We present 4 different Cis-element search programs for identifying functional sites in DNA sequences. Given a set of DNA sequences that share a common function, these programs can compare them to a library of sequence motifs (e.g. transcription factor binding patterns), and identify which if any of the motifs are statistically overrepresented in the sequence set:
Sequences may be entered in Fasta, raw, or GenBank format. Any non-alphabetic characters in the sequence will be ignored, and any alphabetic characters except A, C, G and T (uppercase or lowercase) will be converted to 'n' and excluded from matching motifs. If GenBank format is used, your program of choice will read and display any 'CDS' (protein-coding region) annotations. Limits: at most 200 sequences, of total length up to 1000 kb.
For example GenBank accession numbers (e.g. NC_001669), 'accession.version' numbers (e.g. NC_001669.1), or GI numbers (e.g. 9628421).
We provide the JASPAR collection of transcription factor binding site patterns. JASPAR is described in the following publication; please give suitable credit:
Another source of motifs is TRANSFAC: the commercial nature of this database prevents us from providing it directly.
User-specified cis-elements can be entered as TRANSFAC-style matrices, which look like this:
NA AML-1a XX DE runt-factor AML-1 XX BF T02256; AML1a; Species: human, Homo sapiens. XX P0 A C G T 01 5 1 2 49 T 02 2 2 52 1 G 03 4 14 1 38 T 04 0 0 57 0 G 05 1 0 55 1 G 06 1 4 0 52 TYou can copy-and-paste these directly from the TRANSFAC website. All lines except the name line (beginning with 'NA') and the nucleotide frequency lines (beginning with digits) are ignored and not required. The name line is required, and should be above the base frequency lines. Alternatively, each cis-element can have a title line starting with ">" and then the name of the element, followed by 4 numbers per line describing nucleotide frequencies at each position in the cis-element. For example:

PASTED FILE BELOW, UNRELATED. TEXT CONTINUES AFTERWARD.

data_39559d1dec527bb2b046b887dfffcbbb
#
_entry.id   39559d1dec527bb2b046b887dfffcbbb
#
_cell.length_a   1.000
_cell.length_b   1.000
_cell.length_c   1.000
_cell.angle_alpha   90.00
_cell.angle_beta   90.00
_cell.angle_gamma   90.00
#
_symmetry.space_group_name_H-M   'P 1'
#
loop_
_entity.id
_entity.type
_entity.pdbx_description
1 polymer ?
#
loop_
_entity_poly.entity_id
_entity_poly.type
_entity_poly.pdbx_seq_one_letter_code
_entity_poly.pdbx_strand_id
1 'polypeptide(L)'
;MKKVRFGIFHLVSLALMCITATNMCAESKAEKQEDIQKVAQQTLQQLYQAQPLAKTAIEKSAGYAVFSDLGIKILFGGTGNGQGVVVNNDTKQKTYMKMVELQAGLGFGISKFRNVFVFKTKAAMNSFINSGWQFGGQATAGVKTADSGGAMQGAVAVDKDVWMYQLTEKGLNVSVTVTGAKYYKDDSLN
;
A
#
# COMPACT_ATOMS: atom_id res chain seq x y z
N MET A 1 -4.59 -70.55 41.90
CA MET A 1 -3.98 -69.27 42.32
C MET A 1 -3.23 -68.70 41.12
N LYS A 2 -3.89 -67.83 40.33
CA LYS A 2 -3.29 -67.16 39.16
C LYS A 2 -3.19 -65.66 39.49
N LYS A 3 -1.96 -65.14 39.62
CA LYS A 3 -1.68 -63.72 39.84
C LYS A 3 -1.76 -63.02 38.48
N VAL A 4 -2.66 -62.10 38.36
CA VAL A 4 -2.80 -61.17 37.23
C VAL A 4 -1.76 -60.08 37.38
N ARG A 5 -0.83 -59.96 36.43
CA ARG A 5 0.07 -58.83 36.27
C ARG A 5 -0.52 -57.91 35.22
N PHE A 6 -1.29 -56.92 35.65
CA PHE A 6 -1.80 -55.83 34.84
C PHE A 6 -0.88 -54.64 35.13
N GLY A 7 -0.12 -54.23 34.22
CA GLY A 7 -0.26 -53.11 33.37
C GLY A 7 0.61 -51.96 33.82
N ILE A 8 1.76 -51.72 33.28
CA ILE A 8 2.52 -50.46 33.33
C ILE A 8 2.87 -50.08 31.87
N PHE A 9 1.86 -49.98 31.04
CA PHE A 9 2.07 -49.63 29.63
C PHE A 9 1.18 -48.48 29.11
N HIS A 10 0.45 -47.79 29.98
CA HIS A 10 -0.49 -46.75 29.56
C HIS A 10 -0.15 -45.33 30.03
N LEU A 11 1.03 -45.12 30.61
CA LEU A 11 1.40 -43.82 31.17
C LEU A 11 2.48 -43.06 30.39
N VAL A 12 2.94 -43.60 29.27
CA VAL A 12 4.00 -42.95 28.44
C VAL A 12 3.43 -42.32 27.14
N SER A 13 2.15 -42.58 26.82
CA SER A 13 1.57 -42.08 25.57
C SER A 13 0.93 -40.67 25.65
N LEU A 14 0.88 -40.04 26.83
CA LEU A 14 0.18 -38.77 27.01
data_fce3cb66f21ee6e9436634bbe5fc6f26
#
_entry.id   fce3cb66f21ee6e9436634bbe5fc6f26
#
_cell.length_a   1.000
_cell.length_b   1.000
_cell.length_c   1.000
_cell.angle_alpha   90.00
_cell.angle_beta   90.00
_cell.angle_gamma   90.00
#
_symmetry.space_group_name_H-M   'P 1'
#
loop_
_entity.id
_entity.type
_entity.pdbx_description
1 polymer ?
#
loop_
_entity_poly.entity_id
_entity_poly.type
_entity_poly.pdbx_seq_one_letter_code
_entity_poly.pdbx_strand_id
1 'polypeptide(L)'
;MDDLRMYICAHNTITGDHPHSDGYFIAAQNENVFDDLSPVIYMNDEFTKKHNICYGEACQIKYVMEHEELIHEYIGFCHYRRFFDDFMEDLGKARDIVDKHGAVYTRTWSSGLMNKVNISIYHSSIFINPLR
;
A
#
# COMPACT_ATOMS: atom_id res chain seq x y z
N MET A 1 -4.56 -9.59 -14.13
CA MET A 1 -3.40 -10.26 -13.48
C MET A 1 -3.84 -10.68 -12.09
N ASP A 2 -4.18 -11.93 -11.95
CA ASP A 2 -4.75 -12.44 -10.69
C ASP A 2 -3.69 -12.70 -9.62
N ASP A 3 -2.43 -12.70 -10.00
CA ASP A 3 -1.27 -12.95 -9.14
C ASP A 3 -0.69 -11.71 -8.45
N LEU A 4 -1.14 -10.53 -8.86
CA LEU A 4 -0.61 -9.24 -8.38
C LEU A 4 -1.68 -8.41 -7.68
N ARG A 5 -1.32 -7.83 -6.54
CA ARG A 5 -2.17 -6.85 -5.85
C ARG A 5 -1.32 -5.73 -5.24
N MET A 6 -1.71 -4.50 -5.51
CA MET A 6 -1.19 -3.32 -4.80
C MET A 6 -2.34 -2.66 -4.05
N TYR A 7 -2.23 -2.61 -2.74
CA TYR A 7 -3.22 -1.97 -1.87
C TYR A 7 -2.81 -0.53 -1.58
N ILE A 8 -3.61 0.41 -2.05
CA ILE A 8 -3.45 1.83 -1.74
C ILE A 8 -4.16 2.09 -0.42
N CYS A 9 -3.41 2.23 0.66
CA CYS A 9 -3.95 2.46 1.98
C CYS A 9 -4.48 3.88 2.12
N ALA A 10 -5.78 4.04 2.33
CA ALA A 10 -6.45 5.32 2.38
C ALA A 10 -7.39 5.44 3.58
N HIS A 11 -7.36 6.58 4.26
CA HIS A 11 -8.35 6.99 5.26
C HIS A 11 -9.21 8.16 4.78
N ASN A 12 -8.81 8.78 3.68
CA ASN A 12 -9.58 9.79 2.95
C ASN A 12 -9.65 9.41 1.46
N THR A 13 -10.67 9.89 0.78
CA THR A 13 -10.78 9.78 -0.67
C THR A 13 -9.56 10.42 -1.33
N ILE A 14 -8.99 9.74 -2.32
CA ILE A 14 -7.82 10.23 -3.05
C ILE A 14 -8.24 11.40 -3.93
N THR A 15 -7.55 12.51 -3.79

>element1 0 4 2 14 12 0 0 8 8 0 1 11 20 0 0 0 >element2 13 1 1 5 ...These numbers might come from a multiple alignment of experimentally determined cis-elements. The first column indicates the number of adenines observed in each position, the second column the number of cytosines, the third column the number of guanines, and the fourth column the number of thymines.
The two formats can be mixed.
For Possum, gaps in the cis-element may be indicated by entering a single "b" or "n" on a line. Possum will use local nucleotide abundance at these positions. This option allows users to specify multipartite cis-elements.
Background sequences are required for Rover and Motifish, and recommended for Clover. Which background sets to use depends on which sequences you are studying: they should ideally come from the same taxonomic group as the target sequences, and have similar repetitive element and GC content. We like to cover our bases by using multiple background sets, e.g. for human target sequences, we might use a human chromosome, a set of human CpG islands, and a set of human gene upstream regions as backgrounds.
For Rover and Motifish, ideally every background sequence should be of the same length as each query sequence. Multiple background sets will be combined.
Clover requires background sequences to be much longer than query sequences (at least one sequence in each background set must be longer than the longest query sequence), and it processes each background set separatedly.